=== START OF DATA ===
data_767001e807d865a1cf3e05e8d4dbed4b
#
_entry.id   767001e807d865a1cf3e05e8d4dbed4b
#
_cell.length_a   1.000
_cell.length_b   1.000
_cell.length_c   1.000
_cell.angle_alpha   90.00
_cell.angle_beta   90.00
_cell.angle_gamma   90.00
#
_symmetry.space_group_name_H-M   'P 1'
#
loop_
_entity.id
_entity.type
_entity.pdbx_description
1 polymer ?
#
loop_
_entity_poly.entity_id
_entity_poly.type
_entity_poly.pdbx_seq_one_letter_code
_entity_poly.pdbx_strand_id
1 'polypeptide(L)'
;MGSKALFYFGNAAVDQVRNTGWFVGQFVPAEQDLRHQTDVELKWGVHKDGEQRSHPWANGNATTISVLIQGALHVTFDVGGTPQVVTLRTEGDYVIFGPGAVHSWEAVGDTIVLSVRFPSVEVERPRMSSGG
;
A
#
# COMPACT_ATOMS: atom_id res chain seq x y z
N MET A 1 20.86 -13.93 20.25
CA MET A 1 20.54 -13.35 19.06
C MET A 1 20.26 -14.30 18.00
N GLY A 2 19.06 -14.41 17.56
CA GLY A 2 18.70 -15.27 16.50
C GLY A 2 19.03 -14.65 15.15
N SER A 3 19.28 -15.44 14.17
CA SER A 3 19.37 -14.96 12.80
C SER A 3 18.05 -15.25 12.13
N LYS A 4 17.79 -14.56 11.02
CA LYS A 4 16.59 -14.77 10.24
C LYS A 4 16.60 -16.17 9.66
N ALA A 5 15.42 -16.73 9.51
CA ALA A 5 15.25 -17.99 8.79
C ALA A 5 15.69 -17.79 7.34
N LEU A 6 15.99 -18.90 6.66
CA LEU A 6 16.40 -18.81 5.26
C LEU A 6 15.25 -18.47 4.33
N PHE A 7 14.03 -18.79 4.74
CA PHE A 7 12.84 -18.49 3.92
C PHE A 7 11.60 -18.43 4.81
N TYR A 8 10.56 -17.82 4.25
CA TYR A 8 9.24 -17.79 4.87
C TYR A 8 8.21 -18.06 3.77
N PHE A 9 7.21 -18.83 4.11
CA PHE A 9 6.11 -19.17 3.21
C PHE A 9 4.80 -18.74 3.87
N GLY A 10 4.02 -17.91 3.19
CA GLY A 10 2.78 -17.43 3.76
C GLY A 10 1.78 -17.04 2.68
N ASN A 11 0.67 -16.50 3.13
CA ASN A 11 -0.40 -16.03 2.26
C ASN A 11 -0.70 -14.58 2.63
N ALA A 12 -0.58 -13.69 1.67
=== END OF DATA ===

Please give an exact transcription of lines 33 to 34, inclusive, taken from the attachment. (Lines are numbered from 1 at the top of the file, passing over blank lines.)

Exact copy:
C MET A 1 20.26 -14.30 18.00
N GLY A 2 19.06 -14.41 17.56